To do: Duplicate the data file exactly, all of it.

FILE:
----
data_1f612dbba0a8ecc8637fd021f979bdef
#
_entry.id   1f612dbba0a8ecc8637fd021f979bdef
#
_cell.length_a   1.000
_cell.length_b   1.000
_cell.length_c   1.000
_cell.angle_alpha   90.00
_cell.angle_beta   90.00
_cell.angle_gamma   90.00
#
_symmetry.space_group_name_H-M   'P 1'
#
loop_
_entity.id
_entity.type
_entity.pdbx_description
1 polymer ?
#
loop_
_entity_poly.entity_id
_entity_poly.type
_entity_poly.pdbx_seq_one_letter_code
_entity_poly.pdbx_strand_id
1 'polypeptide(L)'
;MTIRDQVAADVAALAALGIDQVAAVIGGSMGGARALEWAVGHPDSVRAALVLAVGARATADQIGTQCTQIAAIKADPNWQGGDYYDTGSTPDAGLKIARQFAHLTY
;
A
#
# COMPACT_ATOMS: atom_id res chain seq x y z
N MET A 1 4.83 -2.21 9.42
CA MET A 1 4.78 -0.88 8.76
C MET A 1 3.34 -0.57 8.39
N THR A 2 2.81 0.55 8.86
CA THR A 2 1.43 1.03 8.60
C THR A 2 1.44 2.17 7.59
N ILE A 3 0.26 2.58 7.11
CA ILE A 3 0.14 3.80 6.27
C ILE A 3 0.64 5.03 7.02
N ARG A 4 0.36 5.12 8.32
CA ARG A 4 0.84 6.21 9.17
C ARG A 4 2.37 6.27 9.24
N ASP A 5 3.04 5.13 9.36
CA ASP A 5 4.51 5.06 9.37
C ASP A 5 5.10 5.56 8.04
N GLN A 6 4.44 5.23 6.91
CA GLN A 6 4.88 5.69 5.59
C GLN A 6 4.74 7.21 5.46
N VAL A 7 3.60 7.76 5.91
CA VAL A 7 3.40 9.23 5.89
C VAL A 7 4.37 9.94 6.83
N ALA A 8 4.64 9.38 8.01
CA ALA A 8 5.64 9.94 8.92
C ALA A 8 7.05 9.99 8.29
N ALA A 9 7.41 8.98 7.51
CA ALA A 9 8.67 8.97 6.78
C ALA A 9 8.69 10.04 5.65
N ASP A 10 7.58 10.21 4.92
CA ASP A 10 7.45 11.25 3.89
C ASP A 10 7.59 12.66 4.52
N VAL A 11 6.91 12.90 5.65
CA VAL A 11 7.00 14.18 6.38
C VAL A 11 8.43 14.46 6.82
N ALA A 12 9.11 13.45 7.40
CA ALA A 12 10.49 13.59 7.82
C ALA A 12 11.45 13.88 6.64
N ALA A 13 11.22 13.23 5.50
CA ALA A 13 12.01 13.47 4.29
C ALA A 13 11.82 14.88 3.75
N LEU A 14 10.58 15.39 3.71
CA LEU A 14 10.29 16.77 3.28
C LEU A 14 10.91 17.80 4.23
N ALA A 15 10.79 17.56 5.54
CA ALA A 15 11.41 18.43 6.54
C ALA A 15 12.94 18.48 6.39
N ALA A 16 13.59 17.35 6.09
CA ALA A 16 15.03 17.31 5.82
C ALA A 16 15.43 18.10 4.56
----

data_1f612dbba0a8ecc8637fd021f979bdef
#
_entry.id   1f612dbba0a8ecc8637fd021f979bdef
#
_cell.length_a   1.000
_cell.length_b   1.000
_cell.length_c   1.000
_cell.angle_alpha   90.00
_cell.angle_beta   90.00
_cell.angle_gamma   90.00
#
_symmetry.space_group_name_H-M   'P 1'
#
loop_
_entity.id
_entity.type
_entity.pdbx_description
1 polymer ?
#
loop_
_entity_poly.entity_id
_entity_poly.type
_entity_poly.pdbx_seq_one_letter_code
_entity_poly.pdbx_strand_id
1 'polypeptide(L)'
;MTIRDQVAADVAALAALGIDQVAAVIGGSMGGARALEWAVGHPDSVRAALVLAVGARATADQIGTQCTQIAAIKADPNWQGGDYYDTGSTPDAGLKIARQFAHLTY
;
A
#
# COMPACT_ATOMS: atom_id res chain seq x y z
N MET A 1 4.83 -2.21 9.42
CA MET A 1 4.78 -0.88 8.76
C MET A 1 3.34 -0.57 8.39
N THR A 2 2.81 0.55 8.86
CA THR A 2 1.43 1.03 8.60
C THR A 2 1.44 2.17 7.59
N ILE A 3 0.26 2.58 7.11
CA ILE A 3 0.14 3.80 6.27
C ILE A 3 0.64 5.03 7.02
N ARG A 4 0.36 5.12 8.32
CA ARG A 4 0.84 6.21 9.17
C ARG A 4 2.37 6.27 9.24
N ASP A 5 3.04 5.13 9.36
CA ASP A 5 4.51 5.06 9.37
C ASP A 5 5.10 5.56 8.04
N GLN A 6 4.44 5.23 6.91
CA GLN A 6 4.88 5.69 5.59
C GLN A 6 4.74 7.21 5.46
N VAL A 7 3.60 7.76 5.91
CA VAL A 7 3.40 9.23 5.89
C VAL A 7 4.37 9.94 6.83
N ALA A 8 4.64 9.38 8.01
CA ALA A 8 5.64 9.94 8.92
C ALA A 8 7.05 9.99 8.29
N ALA A 9 7.41 8.98 7.51
CA ALA A 9 8.67 8.97 6.78
C ALA A 9 8.69 10.04 5.65
N ASP A 10 7.58 10.21 4.92
CA ASP A 10 7.45 11.25 3.89
C ASP A 10 7.59 12.66 4.52
N VAL A 11 6.91 12.90 5.65
CA VAL A 11 7.00 14.18 6.38
C VAL A 11 8.43 14.46 6.82
N ALA A 12 9.11 13.45 7.40
CA ALA A 12 10.49 13.59 7.82
C ALA A 12 11.45 13.88 6.64
N ALA A 13 11.22 13.23 5.50
CA ALA A 13 12.01 13.47 4.29
C ALA A 13 11.82 14.88 3.75
N LEU A 14 10.58 15.39 3.71
CA LEU A 14 10.29 16.77 3.28
C LEU A 14 10.91 17.80 4.23
N ALA A 15 10.79 17.56 5.54
CA ALA A 15 11.41 18.43 6.54
C ALA A 15 12.94 18.48 6.39
N ALA A 16 13.59 17.35 6.09
CA ALA A 16 15.03 17.31 5.82
C ALA A 16 15.43 18.10 4.56